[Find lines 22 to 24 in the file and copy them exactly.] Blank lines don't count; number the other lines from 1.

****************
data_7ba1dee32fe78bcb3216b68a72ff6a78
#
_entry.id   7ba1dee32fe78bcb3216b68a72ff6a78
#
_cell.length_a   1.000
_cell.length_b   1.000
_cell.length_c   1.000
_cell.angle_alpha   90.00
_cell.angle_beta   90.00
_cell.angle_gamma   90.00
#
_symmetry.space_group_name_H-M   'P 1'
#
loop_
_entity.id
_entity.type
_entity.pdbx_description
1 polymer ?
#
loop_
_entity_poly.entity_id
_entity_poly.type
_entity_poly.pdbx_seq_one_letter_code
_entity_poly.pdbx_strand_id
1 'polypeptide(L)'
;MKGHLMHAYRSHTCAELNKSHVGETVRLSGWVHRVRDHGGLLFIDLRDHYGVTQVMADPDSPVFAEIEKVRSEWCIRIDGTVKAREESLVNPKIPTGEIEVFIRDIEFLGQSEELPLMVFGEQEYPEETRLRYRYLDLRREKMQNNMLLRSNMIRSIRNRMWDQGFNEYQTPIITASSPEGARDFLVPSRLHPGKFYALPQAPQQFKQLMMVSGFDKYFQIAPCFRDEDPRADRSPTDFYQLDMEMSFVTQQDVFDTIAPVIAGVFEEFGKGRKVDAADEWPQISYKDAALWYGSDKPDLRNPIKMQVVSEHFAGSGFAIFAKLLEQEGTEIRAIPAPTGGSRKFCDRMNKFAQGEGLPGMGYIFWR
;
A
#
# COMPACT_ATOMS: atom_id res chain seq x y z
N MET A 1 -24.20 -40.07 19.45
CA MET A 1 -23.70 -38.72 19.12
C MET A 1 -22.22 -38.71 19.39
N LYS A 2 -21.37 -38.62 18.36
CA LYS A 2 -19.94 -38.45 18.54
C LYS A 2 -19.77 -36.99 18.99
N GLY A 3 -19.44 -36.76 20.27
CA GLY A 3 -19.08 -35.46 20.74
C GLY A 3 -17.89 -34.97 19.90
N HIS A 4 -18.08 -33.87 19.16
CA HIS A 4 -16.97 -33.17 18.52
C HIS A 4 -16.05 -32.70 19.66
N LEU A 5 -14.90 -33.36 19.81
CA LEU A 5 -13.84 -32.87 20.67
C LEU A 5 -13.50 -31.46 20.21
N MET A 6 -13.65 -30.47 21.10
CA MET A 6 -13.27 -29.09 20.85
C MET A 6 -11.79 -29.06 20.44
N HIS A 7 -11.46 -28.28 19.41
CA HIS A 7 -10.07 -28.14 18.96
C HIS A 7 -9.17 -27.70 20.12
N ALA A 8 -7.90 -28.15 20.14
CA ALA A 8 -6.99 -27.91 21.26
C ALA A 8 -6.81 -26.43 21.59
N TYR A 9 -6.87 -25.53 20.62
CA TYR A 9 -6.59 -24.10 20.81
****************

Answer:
_entity_poly.type
_entity_poly.pdbx_seq_one_letter_code
_entity_poly.pdbx_strand_id